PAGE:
Vincent Van Gogh is famous for his beautiful depictions of outdoor landscapes, which he often painted while outdoors himself. While painting outside sounds lovely, one of the hazards appears to have been interference from insects.
“I must have picked up a good hundred flies and more off the four canvases that you’ll be getting,” Van Gogh wrote in an 1885 letter to his brother, Theo.
Now, it seems that one of those pesky bugs had actually found its way into one of Van Gogh’s paintings. In a news release, the Nelson-Atkins Museum of Art in Kansas City said that a grasshopper was found embedded in the paint of the artist’s piece entitled “Olive Trees.”
The tiny insect isn’t visible to the naked eye, but was discovered when conservator Mary Schafer was closely examining the painting under magnification. Schafer was studying the painting as part of a larger project of the museum to create an online catalogue of their 104 French paintings and pastels. Because it was so difficult to spot, the grasshopper managed to escape anyone’s notice for the past 120 years since Van Gogh created the painting.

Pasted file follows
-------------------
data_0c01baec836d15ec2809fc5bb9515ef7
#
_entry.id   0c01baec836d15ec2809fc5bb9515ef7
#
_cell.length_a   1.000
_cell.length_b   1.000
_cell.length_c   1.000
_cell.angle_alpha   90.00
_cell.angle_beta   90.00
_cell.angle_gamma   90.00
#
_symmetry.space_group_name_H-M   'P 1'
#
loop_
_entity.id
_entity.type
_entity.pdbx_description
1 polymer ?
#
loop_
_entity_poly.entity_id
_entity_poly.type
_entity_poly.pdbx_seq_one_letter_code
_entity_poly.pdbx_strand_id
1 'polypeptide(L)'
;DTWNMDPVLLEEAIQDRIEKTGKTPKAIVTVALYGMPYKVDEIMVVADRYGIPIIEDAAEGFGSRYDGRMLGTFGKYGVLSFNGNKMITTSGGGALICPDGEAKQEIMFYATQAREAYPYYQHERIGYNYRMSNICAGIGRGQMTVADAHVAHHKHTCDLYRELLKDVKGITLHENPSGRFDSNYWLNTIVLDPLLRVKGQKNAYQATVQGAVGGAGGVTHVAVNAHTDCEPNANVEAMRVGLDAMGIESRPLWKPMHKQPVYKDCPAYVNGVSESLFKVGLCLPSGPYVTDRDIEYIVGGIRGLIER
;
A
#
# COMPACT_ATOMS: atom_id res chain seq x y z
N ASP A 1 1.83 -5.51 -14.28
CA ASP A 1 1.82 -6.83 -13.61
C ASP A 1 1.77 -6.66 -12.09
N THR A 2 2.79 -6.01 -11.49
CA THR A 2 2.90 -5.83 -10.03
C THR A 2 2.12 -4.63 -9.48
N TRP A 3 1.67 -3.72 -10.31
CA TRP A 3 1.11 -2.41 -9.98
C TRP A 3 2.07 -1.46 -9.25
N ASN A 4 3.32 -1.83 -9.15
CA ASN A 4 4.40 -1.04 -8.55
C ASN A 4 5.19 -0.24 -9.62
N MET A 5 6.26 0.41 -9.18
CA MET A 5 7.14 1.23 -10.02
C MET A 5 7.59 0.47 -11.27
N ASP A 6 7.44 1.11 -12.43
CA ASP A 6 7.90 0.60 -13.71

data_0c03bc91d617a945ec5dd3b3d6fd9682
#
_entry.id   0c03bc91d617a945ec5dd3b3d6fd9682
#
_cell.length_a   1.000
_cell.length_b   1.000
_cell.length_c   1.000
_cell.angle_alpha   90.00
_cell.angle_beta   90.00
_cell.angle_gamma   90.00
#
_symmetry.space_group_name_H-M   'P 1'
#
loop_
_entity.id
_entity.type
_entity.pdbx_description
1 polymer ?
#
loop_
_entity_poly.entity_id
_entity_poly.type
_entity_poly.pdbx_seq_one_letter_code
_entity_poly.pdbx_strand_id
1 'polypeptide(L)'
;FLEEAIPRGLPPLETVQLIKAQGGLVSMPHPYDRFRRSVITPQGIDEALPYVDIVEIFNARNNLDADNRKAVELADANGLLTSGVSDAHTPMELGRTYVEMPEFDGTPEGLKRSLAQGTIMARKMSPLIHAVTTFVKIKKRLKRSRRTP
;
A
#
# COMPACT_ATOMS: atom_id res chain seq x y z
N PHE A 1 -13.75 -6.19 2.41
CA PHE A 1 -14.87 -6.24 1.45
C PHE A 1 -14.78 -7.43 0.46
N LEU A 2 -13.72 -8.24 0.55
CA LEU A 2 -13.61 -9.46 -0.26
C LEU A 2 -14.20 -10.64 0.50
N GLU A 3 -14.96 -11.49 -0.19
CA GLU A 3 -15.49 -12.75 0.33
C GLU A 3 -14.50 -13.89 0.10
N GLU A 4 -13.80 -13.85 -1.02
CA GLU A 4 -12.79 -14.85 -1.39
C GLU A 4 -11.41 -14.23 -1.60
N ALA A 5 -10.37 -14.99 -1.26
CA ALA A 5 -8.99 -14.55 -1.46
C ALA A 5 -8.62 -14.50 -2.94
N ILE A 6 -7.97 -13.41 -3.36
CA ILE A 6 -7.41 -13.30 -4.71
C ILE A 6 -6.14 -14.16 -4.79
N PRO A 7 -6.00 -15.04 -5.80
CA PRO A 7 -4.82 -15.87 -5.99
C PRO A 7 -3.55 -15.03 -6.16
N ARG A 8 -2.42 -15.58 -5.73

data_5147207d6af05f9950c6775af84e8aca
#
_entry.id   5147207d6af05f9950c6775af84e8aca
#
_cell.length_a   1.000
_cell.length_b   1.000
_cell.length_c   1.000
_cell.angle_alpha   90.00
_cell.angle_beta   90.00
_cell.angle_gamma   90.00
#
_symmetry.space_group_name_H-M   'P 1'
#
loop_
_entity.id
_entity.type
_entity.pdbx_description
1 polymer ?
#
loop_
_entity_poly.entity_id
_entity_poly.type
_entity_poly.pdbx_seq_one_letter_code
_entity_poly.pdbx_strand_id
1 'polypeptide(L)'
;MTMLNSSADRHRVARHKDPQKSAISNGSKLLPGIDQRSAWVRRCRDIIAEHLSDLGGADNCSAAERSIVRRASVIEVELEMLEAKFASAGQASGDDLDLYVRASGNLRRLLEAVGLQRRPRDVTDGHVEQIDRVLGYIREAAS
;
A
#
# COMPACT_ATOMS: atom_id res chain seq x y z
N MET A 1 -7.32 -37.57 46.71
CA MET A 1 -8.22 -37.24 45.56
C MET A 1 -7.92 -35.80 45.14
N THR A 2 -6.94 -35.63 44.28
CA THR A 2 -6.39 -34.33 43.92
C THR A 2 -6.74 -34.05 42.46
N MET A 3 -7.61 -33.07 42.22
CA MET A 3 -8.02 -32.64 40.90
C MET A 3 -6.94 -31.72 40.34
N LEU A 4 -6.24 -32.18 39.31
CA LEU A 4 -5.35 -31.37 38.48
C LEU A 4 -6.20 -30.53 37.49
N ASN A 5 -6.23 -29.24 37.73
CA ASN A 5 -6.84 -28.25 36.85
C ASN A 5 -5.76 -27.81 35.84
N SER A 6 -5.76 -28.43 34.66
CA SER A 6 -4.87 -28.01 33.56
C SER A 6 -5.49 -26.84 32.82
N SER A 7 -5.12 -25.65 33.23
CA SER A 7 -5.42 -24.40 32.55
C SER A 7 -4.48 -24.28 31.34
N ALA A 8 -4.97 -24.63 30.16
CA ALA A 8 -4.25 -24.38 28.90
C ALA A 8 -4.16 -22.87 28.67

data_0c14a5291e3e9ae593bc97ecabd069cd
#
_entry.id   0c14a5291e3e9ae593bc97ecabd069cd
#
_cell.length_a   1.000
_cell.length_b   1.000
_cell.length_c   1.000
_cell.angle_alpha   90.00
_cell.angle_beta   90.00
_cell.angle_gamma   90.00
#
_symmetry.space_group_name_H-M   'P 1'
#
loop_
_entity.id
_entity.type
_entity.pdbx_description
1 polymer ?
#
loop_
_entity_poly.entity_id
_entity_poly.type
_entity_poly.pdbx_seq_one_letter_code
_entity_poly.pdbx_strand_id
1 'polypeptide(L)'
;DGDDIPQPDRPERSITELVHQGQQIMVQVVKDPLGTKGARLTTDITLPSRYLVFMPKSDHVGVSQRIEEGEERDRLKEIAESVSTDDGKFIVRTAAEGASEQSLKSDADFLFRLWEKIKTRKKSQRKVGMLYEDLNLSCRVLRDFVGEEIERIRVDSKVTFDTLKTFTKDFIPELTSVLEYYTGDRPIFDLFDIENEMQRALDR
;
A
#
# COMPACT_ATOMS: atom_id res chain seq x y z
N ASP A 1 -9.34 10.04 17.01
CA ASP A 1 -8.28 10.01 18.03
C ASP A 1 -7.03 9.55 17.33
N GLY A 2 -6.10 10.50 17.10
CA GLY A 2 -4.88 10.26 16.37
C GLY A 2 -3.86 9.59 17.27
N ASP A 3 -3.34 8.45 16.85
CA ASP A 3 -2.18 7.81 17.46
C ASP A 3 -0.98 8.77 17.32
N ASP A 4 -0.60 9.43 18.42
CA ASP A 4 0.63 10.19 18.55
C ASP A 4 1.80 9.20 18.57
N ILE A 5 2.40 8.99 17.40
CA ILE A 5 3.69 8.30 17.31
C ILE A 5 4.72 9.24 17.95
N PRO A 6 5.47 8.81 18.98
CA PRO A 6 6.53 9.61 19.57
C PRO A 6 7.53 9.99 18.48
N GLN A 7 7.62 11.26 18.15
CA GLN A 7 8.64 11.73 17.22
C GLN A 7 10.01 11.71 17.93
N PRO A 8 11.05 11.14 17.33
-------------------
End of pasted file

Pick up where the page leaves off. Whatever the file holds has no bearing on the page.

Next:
This isn’t the first time experts have found foreign objects, such as parts of plants or insects, embedded in paintings.
“It is not unusual to find insects or plant material in a painting that was completed outdoors,” Schafer said in a statement. “But in this case, we were curious if the grasshopper could be used to identify the particular season in which this work was painted.”
The museum’s team called in paleo-entomologist Michael S. Engel, a curator and professor at the University of Kansas and associate at the American Museum of Natural History in New York, for further analysis. By noting that the grasshopper was missing its thorax and abdomen and that there was no sign of movement by the insect, he was able to conclude that it was dead before getting trapped in the canvas. Unfortunately, Engel was not able to pinpoint a more precise time in which the painting was created.
What an interesting discovery! It kind of makes you wonder what other mysteries may be hiding in great works of art.